Kickstarter Lessons 3: Shipping

You did it. Your Kickstarter campaign is successful and your product is finished. You won! But now, you have to get your product into your customer’s hands. Good luck.

As I said earlier, a Kickstarter campaign is a business transaction. You are the business and the backers are your customers. When the product is complete and you’ve collected all your pledged money, you need to give your customers their product. (Yes, “their”. It becomes theirs when they give you money just like a game becomes yours when you buy it at a store.) What comes next depends on what you promised.

Outlive Outdead was offered both as a PDF and a physical book, softcover and hardcover. Shipping the PDF wasn’t difficult–it’s just a PDF document, after all. But we did run into a snag. The PDF was too big to send by email. We went with a company called You Send It, who hosted our files and sent download links to whatever email addresses we supplied. They even give you an option to have that link expire after one download, protecting your product from being over-downloaded. It does come with a monthly fee, however, which is something we did not budget for. (It wasn’t a big cost, but still, it wasn’t in our plans.) This worked really well and we highly recommend You Send It.

Next came shipping the physical copies. We printed Outlive Outdead through Lulu and loved it. Again, we highly recommend Lulu. Not only was the setup process quick and painless, we could ship directly from their printers to our customers, saving us the cost of shipping to us and then out again! Lulu has printing facilities in France and Australia, so shipping to European and Australian customers was quite reasonable. I would estimate each book cost about $3 – $4 to ship with Lulu regardless of destination. (Oh, and the shipping was fast. We’re talking out the door within days of placing the order.)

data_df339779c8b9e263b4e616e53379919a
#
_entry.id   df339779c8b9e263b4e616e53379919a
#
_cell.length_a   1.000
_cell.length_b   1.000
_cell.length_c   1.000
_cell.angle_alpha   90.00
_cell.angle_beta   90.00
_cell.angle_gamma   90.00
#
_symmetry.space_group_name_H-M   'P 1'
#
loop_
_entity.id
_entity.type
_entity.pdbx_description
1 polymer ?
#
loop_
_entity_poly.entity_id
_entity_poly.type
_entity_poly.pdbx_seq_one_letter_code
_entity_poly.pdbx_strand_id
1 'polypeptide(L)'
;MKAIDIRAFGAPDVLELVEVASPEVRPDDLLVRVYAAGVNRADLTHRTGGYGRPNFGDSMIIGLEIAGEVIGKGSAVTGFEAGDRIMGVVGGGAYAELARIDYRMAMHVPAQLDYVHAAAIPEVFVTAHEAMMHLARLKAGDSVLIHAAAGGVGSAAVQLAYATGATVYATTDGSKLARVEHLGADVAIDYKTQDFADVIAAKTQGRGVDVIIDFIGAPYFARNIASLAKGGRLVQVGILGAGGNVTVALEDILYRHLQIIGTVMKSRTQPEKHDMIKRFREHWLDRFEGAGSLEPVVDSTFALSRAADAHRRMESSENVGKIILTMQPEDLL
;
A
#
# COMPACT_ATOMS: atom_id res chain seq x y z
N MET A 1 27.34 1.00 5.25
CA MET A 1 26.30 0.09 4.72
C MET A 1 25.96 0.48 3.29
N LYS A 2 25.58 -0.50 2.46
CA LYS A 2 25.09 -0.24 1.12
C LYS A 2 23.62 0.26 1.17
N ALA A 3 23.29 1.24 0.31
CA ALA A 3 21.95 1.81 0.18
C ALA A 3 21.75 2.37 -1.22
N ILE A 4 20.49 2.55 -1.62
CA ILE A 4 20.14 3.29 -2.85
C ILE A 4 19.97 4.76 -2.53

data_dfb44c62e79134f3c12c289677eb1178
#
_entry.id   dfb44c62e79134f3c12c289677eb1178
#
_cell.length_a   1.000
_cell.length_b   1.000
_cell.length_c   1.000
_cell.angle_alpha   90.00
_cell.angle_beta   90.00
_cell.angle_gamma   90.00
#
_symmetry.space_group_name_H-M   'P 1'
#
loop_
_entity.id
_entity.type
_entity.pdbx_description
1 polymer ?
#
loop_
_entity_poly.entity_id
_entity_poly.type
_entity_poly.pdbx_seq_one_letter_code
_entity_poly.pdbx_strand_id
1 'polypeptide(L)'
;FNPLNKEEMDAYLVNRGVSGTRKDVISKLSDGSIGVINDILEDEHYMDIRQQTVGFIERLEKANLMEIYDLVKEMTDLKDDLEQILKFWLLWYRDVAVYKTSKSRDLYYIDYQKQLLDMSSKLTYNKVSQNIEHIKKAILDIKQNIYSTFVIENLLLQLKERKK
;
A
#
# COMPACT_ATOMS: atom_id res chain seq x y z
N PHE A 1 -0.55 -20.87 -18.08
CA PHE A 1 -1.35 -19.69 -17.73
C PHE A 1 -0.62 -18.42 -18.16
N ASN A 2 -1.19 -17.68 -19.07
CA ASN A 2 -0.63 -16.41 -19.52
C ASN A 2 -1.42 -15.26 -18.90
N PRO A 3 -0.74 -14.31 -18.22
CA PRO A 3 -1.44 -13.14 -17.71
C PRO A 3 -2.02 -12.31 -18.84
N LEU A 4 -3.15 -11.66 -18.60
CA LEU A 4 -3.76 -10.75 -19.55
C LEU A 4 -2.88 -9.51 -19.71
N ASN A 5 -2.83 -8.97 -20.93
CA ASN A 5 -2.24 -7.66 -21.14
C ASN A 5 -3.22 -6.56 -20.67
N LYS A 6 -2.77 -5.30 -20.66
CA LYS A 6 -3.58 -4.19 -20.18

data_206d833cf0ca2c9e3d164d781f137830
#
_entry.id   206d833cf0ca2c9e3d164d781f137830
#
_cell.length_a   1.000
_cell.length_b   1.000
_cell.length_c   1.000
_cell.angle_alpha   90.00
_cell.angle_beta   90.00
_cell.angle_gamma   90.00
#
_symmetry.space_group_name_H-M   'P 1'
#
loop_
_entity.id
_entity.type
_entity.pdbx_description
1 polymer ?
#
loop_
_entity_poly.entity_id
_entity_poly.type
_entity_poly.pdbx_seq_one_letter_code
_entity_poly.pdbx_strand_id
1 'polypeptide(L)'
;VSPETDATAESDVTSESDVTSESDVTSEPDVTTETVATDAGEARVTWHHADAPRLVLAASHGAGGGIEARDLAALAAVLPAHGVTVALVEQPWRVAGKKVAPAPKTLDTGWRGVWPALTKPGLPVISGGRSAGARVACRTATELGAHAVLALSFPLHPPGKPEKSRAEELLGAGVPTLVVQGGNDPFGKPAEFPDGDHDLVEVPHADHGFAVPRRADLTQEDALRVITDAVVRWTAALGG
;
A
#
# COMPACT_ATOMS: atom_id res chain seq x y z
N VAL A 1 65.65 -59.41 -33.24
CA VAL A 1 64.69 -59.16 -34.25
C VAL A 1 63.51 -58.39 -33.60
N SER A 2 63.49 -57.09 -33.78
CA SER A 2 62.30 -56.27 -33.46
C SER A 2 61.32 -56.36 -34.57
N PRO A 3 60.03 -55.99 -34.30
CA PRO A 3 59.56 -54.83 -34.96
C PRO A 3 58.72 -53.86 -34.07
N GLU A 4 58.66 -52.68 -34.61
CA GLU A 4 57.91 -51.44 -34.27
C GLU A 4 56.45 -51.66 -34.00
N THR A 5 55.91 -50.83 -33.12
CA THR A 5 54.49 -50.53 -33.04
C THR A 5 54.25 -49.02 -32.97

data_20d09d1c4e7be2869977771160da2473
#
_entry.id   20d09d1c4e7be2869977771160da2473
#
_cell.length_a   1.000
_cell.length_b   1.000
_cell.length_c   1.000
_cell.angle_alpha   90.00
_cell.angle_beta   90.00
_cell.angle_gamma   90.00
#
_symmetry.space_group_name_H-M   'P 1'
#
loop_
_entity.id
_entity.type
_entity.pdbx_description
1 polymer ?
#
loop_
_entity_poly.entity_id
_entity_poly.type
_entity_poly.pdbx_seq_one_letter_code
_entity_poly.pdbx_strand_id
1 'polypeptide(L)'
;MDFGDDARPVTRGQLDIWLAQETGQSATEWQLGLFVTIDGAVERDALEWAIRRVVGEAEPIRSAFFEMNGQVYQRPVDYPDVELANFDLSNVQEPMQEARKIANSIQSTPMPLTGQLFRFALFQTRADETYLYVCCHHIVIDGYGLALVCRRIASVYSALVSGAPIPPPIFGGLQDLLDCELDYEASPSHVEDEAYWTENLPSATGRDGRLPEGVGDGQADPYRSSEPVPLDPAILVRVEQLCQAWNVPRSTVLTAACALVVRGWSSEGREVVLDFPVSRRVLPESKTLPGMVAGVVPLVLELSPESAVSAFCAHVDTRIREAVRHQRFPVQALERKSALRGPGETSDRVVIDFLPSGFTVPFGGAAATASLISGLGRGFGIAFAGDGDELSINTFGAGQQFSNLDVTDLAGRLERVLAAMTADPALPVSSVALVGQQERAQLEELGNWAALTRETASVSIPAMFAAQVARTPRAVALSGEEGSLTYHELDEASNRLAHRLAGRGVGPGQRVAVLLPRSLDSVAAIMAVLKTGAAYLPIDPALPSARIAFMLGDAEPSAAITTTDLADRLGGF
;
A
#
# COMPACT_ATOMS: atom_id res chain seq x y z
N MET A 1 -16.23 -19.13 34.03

However, we also offered copies with a signed message inside from yours truly. These we had to ship from Lulu to my house, then repackage and ship to the customer. I’m in the USA and shipping within the USA came to around $3 a piece. Shipping from the States to Europe or Australia, however, is ridiculous: $13 – $16 a piece! We also had to spend extra on padded shipping envelopes since all of the ones we had to ship ourselves included a vial of “infected zombie blood”. I spent around $30 on these envelopes.

This information is necessary to determine your reward levels, as there’s nothing wrong with passing the shipping cost to the customer. (Heck, I’d say it’s standard, maybe even required.) If you live in the USA and plan on shipping books, plan on $3 for domestic shipping and $14 for international. Don’t forget that you might have to pay twice; once for shipping the product to you and a second time to get the product to your customer.

Of course, all of this assumes you’re working on a lightweight book. (Outlive Outdead is 145pp and weighs 1lb. 1oz. for softcover, 1lb. 6oz. for hardcover.) And don’t forget all those trinkets your promised as rewards. Think about how you will ship them before you offer them.

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